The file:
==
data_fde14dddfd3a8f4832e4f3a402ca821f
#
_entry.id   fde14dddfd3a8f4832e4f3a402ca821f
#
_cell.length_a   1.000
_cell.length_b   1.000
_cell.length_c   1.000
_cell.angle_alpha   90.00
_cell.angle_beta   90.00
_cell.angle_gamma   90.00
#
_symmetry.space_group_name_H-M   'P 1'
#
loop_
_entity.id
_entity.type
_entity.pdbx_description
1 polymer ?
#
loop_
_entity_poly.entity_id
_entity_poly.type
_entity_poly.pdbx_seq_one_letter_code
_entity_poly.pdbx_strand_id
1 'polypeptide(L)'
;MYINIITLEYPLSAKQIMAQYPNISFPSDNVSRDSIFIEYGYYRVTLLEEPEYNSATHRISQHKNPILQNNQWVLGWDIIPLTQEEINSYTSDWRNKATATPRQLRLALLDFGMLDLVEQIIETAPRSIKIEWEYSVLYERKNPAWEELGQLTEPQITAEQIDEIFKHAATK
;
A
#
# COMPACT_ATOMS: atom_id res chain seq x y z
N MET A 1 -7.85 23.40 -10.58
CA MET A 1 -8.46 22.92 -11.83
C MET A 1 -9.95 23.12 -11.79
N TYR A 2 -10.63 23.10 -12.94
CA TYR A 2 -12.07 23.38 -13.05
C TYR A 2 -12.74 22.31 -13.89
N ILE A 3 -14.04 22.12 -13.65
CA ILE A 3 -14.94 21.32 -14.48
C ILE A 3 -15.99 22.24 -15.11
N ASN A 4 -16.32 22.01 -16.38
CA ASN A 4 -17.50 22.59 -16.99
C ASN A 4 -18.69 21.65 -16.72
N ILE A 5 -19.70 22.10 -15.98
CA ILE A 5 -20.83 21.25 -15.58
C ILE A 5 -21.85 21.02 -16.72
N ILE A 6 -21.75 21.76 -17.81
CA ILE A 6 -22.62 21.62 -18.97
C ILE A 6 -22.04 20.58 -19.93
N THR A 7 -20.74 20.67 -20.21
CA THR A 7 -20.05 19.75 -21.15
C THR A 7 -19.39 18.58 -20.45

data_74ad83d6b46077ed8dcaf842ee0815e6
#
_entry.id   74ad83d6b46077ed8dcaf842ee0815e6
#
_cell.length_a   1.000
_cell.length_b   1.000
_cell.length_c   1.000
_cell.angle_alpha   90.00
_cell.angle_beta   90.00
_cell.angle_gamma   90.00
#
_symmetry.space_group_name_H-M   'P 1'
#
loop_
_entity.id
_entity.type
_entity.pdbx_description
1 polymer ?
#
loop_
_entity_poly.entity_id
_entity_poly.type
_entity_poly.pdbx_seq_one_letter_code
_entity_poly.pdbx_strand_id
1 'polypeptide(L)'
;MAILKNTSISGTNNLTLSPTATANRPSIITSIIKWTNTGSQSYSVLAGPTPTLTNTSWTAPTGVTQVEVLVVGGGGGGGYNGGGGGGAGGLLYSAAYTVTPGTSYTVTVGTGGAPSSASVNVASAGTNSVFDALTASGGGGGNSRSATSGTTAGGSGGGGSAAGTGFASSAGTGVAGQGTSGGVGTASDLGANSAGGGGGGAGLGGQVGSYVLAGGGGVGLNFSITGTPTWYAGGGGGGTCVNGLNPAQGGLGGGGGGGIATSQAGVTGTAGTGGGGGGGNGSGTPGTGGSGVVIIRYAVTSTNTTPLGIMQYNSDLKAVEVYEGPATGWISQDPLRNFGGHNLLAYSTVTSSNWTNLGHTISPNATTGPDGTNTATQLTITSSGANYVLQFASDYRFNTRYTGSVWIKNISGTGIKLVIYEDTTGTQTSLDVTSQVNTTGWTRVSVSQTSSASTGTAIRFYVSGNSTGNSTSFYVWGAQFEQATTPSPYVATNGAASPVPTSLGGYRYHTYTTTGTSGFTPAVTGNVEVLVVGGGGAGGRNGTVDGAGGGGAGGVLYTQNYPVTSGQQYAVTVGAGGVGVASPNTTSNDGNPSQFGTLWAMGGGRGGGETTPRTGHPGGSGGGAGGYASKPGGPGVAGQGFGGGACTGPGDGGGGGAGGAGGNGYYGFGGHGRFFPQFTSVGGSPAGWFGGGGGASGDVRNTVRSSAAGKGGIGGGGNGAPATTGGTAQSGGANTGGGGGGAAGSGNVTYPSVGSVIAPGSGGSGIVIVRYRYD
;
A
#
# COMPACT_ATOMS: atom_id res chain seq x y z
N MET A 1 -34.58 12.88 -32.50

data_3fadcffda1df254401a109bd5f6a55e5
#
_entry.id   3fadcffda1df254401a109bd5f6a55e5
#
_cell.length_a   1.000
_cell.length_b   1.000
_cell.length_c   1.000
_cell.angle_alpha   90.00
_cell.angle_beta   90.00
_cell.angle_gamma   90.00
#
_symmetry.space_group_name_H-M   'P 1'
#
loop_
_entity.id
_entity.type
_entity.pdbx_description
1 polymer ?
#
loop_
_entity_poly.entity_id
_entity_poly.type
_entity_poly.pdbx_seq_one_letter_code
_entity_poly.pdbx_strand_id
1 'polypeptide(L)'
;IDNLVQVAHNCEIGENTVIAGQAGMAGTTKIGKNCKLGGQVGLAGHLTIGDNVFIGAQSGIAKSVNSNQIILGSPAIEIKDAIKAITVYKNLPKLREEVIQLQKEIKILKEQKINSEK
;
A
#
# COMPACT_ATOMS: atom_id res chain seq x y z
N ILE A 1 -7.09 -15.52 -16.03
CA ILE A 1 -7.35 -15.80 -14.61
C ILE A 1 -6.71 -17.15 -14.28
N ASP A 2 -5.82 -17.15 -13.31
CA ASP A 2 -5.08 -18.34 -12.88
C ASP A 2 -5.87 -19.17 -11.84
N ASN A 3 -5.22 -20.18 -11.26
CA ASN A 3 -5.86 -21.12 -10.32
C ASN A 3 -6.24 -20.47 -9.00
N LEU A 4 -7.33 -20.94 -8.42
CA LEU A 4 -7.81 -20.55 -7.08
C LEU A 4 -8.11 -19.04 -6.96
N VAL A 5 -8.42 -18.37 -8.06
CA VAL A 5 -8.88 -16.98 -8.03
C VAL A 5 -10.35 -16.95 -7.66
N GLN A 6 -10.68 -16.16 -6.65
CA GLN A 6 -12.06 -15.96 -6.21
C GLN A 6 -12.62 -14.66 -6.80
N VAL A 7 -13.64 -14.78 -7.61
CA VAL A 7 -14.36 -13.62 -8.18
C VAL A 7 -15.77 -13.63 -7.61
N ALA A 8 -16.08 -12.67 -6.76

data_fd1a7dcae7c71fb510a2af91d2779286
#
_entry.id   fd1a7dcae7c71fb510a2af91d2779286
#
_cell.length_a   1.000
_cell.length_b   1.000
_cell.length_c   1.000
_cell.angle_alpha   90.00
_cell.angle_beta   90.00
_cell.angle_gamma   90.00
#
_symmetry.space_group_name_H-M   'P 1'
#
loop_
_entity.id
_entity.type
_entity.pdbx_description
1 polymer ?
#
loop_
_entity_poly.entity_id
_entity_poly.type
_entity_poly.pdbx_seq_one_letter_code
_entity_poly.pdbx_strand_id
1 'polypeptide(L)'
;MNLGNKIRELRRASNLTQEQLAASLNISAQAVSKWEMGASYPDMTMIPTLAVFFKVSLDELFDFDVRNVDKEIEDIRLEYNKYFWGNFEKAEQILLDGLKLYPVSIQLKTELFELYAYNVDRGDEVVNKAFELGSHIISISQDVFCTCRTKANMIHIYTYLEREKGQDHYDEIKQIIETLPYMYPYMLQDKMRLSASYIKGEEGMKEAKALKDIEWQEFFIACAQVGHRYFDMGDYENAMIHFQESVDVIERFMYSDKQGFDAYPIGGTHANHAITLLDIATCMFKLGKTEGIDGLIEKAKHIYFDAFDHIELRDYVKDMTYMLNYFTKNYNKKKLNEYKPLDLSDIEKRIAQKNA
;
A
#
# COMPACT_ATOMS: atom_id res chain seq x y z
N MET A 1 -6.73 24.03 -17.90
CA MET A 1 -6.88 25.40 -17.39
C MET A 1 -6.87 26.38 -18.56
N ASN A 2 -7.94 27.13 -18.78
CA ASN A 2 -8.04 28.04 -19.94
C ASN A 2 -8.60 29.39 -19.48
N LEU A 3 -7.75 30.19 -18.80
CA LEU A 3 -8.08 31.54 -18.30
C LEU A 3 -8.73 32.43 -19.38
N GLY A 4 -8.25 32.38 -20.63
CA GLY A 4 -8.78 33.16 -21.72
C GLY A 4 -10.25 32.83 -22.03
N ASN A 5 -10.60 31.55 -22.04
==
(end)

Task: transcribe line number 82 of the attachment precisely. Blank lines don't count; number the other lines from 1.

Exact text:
N MET A 1 -34.58 12.88 -32.50